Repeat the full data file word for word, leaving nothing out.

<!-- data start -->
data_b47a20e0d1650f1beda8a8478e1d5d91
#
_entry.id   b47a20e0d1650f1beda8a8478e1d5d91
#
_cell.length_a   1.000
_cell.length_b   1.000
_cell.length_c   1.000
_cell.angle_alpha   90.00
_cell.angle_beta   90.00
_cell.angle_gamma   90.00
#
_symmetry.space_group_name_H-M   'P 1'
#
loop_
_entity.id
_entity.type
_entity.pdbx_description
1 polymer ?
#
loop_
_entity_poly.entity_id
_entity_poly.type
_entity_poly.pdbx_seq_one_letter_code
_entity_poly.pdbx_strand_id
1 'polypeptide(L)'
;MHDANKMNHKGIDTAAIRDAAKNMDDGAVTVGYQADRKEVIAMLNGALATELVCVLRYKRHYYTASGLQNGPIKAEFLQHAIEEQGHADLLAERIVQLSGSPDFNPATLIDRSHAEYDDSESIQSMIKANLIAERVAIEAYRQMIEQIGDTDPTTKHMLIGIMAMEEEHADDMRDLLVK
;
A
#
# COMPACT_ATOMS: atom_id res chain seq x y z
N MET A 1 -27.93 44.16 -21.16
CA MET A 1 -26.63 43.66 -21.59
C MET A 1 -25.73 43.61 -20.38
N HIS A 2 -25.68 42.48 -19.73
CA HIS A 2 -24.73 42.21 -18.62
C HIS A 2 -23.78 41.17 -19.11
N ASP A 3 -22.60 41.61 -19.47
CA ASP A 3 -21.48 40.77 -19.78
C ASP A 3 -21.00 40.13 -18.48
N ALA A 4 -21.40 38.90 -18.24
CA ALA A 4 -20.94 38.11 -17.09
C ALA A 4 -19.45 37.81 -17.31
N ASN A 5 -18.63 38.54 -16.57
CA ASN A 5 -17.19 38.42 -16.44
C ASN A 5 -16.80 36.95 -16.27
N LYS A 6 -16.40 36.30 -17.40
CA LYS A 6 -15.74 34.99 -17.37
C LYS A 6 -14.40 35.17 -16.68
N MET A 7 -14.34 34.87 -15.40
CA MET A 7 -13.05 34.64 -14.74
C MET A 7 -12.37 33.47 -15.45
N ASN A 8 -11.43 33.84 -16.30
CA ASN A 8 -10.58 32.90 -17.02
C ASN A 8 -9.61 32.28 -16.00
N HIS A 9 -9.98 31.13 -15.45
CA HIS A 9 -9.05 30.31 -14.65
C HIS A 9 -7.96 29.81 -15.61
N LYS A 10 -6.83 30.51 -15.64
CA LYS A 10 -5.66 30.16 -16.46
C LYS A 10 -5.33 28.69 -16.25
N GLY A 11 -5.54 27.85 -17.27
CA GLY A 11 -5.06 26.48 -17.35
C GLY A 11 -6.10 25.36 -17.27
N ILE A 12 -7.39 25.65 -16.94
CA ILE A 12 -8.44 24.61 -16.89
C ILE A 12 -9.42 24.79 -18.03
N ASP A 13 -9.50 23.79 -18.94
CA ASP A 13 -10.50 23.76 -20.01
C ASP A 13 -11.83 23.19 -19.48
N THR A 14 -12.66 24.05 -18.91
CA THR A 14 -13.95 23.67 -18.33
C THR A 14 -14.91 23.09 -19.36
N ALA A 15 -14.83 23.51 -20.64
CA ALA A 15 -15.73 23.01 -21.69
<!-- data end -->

data_b47a20e0d1650f1beda8a8478e1d5d91
#
_entry.id   b47a20e0d1650f1beda8a8478e1d5d91
#
_cell.length_a   1.000
_cell.length_b   1.000
_cell.length_c   1.000
_cell.angle_alpha   90.00
_cell.angle_beta   90.00
_cell.angle_gamma   90.00
#
_symmetry.space_group_name_H-M   'P 1'
#
loop_
_entity.id
_entity.type
_entity.pdbx_description
1 polymer ?
#
loop_
_entity_poly.entity_id
_entity_poly.type
_entity_poly.pdbx_seq_one_letter_code
_entity_poly.pdbx_strand_id
1 'polypeptide(L)'
;MHDANKMNHKGIDTAAIRDAAKNMDDGAVTVGYQADRKEVIAMLNGALATELVCVLRYKRHYYTASGLQNGPIKAEFLQHAIEEQGHADLLAERIVQLSGSPDFNPATLIDRSHAEYDDSESIQSMIKANLIAERVAIEAYRQMIEQIGDTDPTTKHMLIGIMAMEEEHADDMRDLLVK
;
A
#
# COMPACT_ATOMS: atom_id res chain seq x y z
N MET A 1 -27.93 44.16 -21.16
CA MET A 1 -26.63 43.66 -21.59
C MET A 1 -25.73 43.61 -20.38
N HIS A 2 -25.68 42.48 -19.73
CA HIS A 2 -24.73 42.21 -18.62
C HIS A 2 -23.78 41.17 -19.11
N ASP A 3 -22.60 41.61 -19.47
CA ASP A 3 -21.48 40.77 -19.78
C ASP A 3 -21.00 40.13 -18.48
N ALA A 4 -21.40 38.90 -18.24
CA ALA A 4 -20.94 38.11 -17.09
C ALA A 4 -19.45 37.81 -17.31
N ASN A 5 -18.63 38.54 -16.57
CA ASN A 5 -17.19 38.42 -16.44
C ASN A 5 -16.80 36.95 -16.27
N LYS A 6 -16.40 36.30 -17.40
CA LYS A 6 -15.74 34.99 -17.37
C LYS A 6 -14.40 35.17 -16.68
N MET A 7 -14.34 34.87 -15.40
CA MET A 7 -13.05 34.64 -14.74
C MET A 7 -12.37 33.47 -15.45
N ASN A 8 -11.43 33.84 -16.30
CA ASN A 8 -10.58 32.90 -17.02
C ASN A 8 -9.61 32.28 -16.00
N HIS A 9 -9.98 31.13 -15.45
CA HIS A 9 -9.05 30.31 -14.65
C HIS A 9 -7.96 29.81 -15.61
N LYS A 10 -6.83 30.51 -15.64
CA LYS A 10 -5.66 30.16 -16.46
C LYS A 10 -5.33 28.69 -16.25
N GLY A 11 -5.54 27.85 -17.27
CA GLY A 11 -5.06 26.48 -17.35
C GLY A 11 -6.10 25.36 -17.27
N ILE A 12 -7.39 25.65 -16.94
CA ILE A 12 -8.44 24.61 -16.89
C ILE A 12 -9.42 24.79 -18.03
N ASP A 13 -9.50 23.79 -18.94
CA ASP A 13 -10.50 23.76 -20.01
C ASP A 13 -11.83 23.19 -19.48
N THR A 14 -12.66 24.05 -18.91
CA THR A 14 -13.95 23.67 -18.33
C THR A 14 -14.91 23.09 -19.36
N ALA A 15 -14.83 23.51 -20.64
CA ALA A 15 -15.73 23.01 -21.69